Below are short excepts I have edited, out of respect for the author, to remove all vestiges of hope.
We have all been infected by the creeping emotional epidemic of environmental hope.
Rex offers rare insight for us to ponder.
First, I must recognize the 'forget hope' pioneer Derek Jensen, who alerted me to the insidious deadly danger of hope in his Orion 2006 article Beyond Hope. Read Jensen to exorcise your Hope demon.
Jensen says we are hooked on Hope like an addict. It feels good. The world is fine really and of course so are we. Get a fix of hope and we can be happy not worry about the world that seems so bad.
Rex quotes George Monbiot who lamented in The Guardian, that the "promise to save the world keeps us dangling, not mobilising... Hope is the rope on which we hang."
Hope has hooked us, lured by all those consumer culture flashy toys and diversions from reality.
Yes I know Hope is a great virtue in the New Testament, so is facing environmental Armageddon armed with Hope is the way of the Lord ? Sorry we can't hide behind Christian hope. It was a very different kind of hope compared to our hopeful avoidance of discomfort, fear, and action.
The New Testament kind of hope, I am told, is what lead the early Christians to give up everything and put their lives on the line to make the reign of righteousness a reality, of which they had total confidence. Hope was a revolutionary 'change the corrupt world' kind of thing by giving Life everything.
Derek Jensen says that our is quite the opposite to a virtue: Hope is, in fact, a curse, a bane. I say this not only because of the lovely Buddhist saying “Hope and fear chase each other’s tails,” not only because hope leads us away from the present, away from who and where we are right now and toward some imaginary future state. I say this because of what hope is.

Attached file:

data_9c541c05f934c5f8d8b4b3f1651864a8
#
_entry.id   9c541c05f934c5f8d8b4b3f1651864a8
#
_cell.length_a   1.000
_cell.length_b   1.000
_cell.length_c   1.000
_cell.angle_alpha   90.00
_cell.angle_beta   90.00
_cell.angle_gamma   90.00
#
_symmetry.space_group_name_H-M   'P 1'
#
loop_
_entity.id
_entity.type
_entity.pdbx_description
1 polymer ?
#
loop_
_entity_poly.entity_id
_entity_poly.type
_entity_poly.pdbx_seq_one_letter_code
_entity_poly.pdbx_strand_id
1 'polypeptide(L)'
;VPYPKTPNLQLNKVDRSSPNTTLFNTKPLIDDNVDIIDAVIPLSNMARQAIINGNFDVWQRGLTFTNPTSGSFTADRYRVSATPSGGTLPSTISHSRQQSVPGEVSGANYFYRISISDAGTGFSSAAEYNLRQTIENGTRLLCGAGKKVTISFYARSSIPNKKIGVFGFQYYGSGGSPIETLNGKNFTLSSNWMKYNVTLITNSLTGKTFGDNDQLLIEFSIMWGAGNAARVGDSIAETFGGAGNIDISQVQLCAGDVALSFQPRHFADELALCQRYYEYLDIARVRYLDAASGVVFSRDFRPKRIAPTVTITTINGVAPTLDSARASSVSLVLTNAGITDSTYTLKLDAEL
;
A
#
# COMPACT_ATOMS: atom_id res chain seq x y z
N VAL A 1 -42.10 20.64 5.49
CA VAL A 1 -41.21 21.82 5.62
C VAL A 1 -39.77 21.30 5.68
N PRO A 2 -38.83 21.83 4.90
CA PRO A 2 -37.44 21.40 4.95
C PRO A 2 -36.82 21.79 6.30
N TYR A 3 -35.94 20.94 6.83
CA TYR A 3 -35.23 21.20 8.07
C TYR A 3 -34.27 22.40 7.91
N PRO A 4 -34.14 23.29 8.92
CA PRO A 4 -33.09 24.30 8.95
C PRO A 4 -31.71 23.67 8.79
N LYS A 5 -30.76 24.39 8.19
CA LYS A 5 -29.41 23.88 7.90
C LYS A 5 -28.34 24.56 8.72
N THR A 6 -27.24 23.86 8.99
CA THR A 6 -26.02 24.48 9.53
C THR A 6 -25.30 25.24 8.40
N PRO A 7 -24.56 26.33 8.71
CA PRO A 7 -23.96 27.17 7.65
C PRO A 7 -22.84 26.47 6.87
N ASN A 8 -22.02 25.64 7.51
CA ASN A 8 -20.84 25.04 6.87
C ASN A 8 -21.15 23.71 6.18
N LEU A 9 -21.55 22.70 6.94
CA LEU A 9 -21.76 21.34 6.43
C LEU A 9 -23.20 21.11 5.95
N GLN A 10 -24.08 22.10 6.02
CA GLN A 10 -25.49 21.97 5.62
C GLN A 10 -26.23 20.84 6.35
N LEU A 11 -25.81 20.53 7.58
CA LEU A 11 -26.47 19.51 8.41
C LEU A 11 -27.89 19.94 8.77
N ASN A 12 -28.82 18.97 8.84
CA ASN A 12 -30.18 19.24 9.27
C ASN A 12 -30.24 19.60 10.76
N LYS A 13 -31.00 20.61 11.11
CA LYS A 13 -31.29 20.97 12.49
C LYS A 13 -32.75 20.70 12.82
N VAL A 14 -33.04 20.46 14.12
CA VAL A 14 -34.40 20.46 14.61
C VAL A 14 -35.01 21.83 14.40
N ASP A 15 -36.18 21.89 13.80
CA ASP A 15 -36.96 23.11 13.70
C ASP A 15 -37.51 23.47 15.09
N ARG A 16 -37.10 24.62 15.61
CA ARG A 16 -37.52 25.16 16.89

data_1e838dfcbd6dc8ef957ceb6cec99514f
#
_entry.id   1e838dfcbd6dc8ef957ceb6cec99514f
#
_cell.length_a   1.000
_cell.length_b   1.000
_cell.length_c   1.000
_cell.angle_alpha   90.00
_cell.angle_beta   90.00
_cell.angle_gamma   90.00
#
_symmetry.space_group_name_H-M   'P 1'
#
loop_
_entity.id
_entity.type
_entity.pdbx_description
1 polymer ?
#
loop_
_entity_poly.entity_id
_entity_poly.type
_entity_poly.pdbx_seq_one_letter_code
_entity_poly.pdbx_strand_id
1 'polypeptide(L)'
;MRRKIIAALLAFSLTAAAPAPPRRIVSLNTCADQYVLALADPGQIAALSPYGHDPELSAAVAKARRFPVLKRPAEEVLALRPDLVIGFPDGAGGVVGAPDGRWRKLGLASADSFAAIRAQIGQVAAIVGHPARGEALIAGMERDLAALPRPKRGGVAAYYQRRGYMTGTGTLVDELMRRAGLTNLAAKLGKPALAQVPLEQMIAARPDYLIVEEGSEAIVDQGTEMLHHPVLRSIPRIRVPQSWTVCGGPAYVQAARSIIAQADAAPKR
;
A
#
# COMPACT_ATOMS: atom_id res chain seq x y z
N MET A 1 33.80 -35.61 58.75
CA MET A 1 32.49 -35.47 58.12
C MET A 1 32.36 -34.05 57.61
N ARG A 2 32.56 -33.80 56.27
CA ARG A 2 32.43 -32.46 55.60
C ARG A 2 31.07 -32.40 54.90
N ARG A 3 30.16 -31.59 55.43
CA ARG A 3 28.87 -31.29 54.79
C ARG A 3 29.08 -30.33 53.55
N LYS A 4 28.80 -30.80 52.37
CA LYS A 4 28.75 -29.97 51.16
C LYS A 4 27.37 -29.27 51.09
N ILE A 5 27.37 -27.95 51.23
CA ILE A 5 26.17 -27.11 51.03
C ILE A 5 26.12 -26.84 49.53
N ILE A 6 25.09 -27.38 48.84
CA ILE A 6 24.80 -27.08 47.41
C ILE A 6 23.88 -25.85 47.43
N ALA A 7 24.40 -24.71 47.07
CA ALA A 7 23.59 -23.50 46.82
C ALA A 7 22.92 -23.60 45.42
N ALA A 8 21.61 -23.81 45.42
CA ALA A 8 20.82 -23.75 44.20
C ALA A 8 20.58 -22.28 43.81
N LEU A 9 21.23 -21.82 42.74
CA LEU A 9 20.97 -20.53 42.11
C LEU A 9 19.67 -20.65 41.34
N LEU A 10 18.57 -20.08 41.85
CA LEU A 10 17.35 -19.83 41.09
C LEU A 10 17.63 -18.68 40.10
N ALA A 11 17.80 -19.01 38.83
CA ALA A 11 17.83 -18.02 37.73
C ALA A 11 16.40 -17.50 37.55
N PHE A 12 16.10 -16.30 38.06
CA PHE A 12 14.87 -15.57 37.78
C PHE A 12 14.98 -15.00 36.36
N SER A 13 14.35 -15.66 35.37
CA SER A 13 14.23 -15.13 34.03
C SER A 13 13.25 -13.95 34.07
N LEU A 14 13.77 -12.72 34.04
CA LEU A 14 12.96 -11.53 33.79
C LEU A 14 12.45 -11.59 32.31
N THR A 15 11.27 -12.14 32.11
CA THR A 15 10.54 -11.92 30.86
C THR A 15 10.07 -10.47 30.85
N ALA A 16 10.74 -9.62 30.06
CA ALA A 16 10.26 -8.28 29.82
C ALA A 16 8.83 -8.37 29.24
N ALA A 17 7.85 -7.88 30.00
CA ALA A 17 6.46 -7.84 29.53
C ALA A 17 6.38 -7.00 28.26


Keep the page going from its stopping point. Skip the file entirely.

Jensen calls on us to give up on hope because it is a contagion of paralysis for the many growing dangers we face, that make the odds for our survival very much worse.
Hope allows us to carry on what we have been doing for at least 25 years- defer the dangers of planetary catastrophe to some one else some time in the future. When we say things look grim but we must be hopefully positive who are we talking to? Who are we kidding? The hidden message is to our kids, that we are not going to do anything right now- but we hope that they can can.
My wife agreed with Derek Jensen immediately - 'Hope is not an action verb'.
In Fifty years of 'environmentalism' Rex Wyler observes we're less sustainable and asks so what do we do now?
Did Earth rumble after the Rio+20 climate conference? Or was that the roar of a billion citizens letting go the expectation that polite dialogue and political process would restore Earth's ecological balance?
Fifty years ago, in 1961, Rachel Carson published Silent Spring, launching a new public discourse about ecology that reached an early zenith in 1972 at the first U.N. ecology conference in Stockholm. Today, we have armies of environment groups, swarms of ecology PhD graduates, environment ministers, conferences, science summits, green products, green travel, banners and blockades. But we are less sustainable than we were in 1961.
After 50 years of environmental efforts, the most troubling trends -- Earth's temperature, species diversity, soil health, toxic dumps, shrinking forest, expanding deserts -- appear worse. The testimony of our collective failure blows around us like a chilling polar wind. It is too late to save the 25,000 species that blinked from existence, or the 300,000 people who perished from climate-change impact, last year, and will again this year. We have not yet turned the empires of humanity back toward the paradise from which they were born.